Moody’s changes Toyota Motor’s outlook to negative from stable, despite forecasting sales to grow by one-fifth in the coming year, the rating company said on Thursday.
The change in outlook reflects the likelihood that the recovery in Toyota’s profitability will be more protracted than anticipated due to the company’s significant exposure to the strong Yen, and factors such as supply chain disruption caused by the March 11 earthquake and the recent floods in Thailand.
The Japanese automaker is particularly vulnerable to the strengthening Yen because of its greater dependence on domestic production to support sales in markets such as the US and Europe.
The rating company said In FYE3/2011, Toyota domestically produced about half of its global vehicles, while its peers such as Nissan and Honda only produced about one fourth of their total global units in Japan.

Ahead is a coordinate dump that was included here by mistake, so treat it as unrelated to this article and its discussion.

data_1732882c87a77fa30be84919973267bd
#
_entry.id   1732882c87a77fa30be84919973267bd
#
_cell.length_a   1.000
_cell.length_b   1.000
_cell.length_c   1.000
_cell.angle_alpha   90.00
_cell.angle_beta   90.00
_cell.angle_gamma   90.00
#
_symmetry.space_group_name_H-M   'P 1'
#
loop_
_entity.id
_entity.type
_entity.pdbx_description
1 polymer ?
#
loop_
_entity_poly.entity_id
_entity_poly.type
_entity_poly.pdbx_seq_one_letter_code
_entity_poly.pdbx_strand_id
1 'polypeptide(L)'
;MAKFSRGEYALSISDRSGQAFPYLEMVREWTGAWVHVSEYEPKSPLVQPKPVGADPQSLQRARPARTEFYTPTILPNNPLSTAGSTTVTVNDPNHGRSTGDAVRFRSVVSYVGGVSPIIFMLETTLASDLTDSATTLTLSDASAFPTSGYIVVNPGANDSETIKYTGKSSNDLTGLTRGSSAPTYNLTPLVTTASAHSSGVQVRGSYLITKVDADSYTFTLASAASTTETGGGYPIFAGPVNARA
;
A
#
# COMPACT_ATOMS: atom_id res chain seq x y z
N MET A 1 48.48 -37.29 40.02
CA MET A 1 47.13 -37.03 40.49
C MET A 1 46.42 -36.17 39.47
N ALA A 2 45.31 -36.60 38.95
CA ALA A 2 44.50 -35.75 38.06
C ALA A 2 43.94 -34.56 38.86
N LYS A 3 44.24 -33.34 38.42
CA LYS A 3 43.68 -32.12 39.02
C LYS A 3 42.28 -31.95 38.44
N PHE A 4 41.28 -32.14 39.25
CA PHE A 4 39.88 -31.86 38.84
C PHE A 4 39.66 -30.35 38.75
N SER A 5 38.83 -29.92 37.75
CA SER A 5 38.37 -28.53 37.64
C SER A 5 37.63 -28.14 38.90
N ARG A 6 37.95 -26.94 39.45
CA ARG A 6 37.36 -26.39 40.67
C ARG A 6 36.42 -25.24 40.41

The announcement comes hours after the Japanese automaker said it plans for a comeback, targeting global sales of 8.48 million vehicles in 2012 and an even bigger number in 2013.
But highlighting the scale of the problems it has faced this year, Toyota was effectively knocked off its perch as the world’s biggest auto company by sales in 2011, as it said it expects its group global sales to fall 6% in calendar 2011 to 7.90 million vehicles.
Japan’s currency has advanced more than 8 percent in the past six months, the best performance among 10 developed-nation peers tracked by Bloomberg Correlation-Weighted Indexes.